People like to procrastinate, and one of the easiest things to put off is saving for retirement. However, the sooner you get moving toward securing your financial future, the better the chance will be that you'll end up having the retirement of your dreams -- and the sooner you might be able to retire.
New Year's is a common time to resolve to make improvements to your personal, professional, and financial lives, and there are plenty of goals vying for top priority as the calendar turns. However, just as I've been telling people for a decade now, opening an IRA is the simplest yet most effective way to get on the path toward a wealthier retirement.
Why IRAs are so useful
You'll find many reasons why IRAs are the best way to save for retirement:
- You don't need help from your employer in order to save in an IRA. All you need to do is to contact a financial institution, get the paperwork started, and arrange to move money into the new retirement account.
- IRA contribution limits are high enough to make a measurable difference in your long-term finances. For the 2018 tax year, the limits are $5,500 for those under 50 or $6,500 for those 50 or older. Those numbers go up by $500 for the 2019 tax year.
- IRAs were made with procrastination in mind. Unlike most other retirement savings vehicles, you can contribute to a 2018 IRA up until the tax filing deadline in April 2019. For contributions counting toward the 2019 tax year, you've got until April 2020.
- You can choose from two different but attractive options with IRAs. A traditional IRA gives you an up-front tax deduction that you can use to reduce your adjusted gross income and thereby lower your tax bill immediately, along with tax deferral that prevents you from having to pay any tax until you start taking withdrawals from the account. A Roth IRA doesn't give you that deduction, but in exchange, you can get tax-free growth throughout the lifetime of the account and make withdrawals without paying any tax in most circumstances.
- The range of investments for an IRA is a lot broader than what you'll find in most alternatives for retirement saving. Stocks, bonds, ETFs, mutual funds, and even some items like real estate or precious metals can be viable investments within IRAs. You'll have a lot of trouble finding an employer giving you that much flexibility with an employer-sponsored retirement plan like a 401(k) account.
Things to watch out for with IRAs
That's not to say that IRAs are perfect. One limitation involves having limited access to your money before reaching near-retirement age. If you try to take money out of a traditional IRA before you reach age 59 1/2, you'll typically have to pay a 10% penalty on top of having to treat the withdrawn amount as taxable income on your tax return. There are limited exceptions to the 10% penalty rule, but it's still important to treat your retirement savings as a long-term investment rather than a piggy bank to raid.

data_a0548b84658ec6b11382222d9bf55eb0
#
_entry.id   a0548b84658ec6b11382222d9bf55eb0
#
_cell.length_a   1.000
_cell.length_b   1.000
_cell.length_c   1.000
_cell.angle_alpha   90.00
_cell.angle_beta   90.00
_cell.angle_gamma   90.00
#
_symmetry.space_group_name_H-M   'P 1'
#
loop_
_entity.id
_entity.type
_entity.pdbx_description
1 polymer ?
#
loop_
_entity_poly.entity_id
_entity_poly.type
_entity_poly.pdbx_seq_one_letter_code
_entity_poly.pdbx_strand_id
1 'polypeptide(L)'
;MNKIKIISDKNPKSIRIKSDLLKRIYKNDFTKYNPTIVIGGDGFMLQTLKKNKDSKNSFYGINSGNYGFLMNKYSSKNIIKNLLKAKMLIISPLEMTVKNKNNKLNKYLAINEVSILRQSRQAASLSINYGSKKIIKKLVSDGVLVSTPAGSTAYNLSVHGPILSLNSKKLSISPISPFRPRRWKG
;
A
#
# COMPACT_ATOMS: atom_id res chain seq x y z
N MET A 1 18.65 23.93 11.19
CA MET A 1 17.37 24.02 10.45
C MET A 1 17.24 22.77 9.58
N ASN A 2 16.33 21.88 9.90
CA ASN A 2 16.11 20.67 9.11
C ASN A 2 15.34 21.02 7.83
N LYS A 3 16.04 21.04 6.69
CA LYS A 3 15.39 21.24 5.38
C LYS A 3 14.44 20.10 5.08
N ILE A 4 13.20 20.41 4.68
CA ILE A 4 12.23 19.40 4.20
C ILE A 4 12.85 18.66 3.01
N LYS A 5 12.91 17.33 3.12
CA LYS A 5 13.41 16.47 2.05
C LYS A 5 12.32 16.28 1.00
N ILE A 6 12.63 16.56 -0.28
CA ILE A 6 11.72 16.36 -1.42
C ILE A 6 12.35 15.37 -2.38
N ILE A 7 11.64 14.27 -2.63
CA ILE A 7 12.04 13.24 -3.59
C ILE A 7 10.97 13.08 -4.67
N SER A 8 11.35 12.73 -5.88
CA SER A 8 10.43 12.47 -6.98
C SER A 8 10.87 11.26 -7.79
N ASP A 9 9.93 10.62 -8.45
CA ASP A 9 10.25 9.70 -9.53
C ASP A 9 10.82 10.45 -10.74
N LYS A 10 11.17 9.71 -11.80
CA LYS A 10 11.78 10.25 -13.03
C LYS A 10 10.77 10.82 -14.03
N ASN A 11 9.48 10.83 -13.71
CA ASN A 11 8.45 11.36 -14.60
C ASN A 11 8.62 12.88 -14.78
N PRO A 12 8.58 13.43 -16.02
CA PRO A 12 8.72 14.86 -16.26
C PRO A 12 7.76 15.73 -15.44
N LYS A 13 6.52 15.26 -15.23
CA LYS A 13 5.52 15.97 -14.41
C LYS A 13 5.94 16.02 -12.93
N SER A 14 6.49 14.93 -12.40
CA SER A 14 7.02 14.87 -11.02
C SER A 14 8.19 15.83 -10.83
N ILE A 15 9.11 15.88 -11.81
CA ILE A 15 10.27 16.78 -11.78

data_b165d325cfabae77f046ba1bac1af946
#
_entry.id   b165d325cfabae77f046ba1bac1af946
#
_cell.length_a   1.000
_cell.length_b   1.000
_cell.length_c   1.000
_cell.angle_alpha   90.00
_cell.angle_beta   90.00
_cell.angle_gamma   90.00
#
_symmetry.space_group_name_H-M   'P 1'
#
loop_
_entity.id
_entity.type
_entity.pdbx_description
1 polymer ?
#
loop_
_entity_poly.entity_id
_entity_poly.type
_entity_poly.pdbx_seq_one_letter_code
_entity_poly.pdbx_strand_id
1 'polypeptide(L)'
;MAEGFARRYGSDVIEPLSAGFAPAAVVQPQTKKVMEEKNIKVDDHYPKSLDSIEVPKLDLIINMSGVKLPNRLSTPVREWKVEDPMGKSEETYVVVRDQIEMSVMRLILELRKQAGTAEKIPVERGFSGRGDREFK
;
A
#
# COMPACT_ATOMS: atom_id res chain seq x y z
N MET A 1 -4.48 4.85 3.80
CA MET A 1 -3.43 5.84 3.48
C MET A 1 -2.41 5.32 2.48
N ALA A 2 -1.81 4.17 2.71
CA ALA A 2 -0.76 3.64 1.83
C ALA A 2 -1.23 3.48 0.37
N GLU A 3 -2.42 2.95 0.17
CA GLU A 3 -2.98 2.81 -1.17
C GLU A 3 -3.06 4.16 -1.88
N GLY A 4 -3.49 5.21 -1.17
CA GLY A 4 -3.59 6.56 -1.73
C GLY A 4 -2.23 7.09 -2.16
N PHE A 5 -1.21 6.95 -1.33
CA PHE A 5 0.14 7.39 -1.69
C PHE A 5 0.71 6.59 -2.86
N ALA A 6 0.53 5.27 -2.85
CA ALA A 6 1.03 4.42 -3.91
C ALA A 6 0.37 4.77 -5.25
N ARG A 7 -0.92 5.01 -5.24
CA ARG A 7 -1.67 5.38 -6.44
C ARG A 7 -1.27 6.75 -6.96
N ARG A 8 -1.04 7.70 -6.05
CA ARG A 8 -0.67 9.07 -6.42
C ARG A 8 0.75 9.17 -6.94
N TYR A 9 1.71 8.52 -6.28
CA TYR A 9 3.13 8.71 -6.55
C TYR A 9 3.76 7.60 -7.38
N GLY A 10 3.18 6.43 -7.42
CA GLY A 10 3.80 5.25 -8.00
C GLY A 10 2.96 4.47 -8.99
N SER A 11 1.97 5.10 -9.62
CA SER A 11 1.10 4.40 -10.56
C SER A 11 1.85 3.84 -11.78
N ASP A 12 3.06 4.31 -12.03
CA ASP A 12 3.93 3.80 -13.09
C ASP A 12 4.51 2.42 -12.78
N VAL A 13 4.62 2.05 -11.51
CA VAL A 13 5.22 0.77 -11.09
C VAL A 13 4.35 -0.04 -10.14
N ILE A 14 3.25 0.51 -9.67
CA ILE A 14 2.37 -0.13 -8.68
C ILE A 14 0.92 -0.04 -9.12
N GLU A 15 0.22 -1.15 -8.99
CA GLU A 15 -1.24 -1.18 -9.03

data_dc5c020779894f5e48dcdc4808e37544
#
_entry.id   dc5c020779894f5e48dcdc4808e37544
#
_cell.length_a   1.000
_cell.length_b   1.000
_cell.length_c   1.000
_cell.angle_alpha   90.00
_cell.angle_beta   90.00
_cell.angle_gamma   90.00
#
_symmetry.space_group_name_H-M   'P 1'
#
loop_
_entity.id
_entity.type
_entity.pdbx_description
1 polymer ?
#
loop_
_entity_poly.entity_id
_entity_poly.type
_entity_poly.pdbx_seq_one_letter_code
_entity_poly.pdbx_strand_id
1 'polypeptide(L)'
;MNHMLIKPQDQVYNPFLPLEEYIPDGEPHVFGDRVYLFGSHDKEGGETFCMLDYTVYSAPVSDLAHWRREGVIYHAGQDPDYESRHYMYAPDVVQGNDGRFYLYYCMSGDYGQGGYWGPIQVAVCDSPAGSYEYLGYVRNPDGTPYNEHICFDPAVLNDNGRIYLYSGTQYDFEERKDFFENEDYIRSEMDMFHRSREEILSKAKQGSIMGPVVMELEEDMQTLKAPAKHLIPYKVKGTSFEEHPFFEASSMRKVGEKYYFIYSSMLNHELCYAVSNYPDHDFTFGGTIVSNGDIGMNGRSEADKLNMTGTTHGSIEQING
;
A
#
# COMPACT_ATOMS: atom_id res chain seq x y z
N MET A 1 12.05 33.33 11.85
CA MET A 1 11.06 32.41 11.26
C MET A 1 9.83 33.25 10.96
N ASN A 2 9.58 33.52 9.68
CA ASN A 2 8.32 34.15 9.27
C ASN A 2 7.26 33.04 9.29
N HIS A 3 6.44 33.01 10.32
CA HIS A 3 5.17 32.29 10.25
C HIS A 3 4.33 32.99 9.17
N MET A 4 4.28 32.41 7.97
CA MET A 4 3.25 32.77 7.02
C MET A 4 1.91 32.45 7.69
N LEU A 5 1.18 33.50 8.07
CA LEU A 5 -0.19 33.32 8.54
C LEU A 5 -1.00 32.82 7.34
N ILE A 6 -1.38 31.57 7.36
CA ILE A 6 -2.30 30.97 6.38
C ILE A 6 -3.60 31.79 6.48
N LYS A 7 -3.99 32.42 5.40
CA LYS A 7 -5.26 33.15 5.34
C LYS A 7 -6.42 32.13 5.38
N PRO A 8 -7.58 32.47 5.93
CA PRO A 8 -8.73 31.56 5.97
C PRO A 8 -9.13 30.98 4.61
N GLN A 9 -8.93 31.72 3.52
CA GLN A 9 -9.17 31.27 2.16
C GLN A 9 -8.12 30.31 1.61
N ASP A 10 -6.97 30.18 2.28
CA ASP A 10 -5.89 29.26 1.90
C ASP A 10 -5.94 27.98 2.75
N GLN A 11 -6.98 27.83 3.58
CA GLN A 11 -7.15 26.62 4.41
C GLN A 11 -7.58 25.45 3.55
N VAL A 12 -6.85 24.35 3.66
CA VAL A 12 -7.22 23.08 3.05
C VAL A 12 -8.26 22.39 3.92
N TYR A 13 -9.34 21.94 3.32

Also, there are income limits that apply to IRAs. For Roth IRAs, if your income is above certain limits, then no Roth contribution is allowed. Traditional IRA contributions are always available, but under certain circumstances, you won't be allowed to deduct the total amount of your contributions.
Finally, one relatively new issue to watch came up as a result of tax reform in late 2017. Under old law, you were allowed to convert existing traditional IRA or 401(k) accounts into Roth IRAs. Doing so required taking the amount of the conversion as taxable income in the current year, but thereafter, you'd be given the same tax-free growth that any Roth IRA offers. One big advantage of Roth conversions was that they allowed you to get a do-over if things didn't go well. By recharacterizing the conversion, you could undo it by putting the money back in the traditional IRA, with no tax consequences. However, tax reform took away recharacterizations for Roth conversions.
Some people worried that the elimination would also stop people from recharacterizing initial Roth IRA contributions. That caused worries, because if that were the case, you could end up getting in trouble if you contributed to a Roth only later to find that your income for the year would be too high to allow a contribution. Fortunately, tax reform left in place the ability to recharacterize contributions -- only taking it away for conversions.
Get going now
If you want to save for retirement successfully, there's no better day than today to get moving. By making your 2019 IRA contribution at the first possible opportunity -- or by catching up with a 2018 tax year contribution -- you'll overcome procrastination and set the stage for a more prosperous financial future for yourself and your loved ones.
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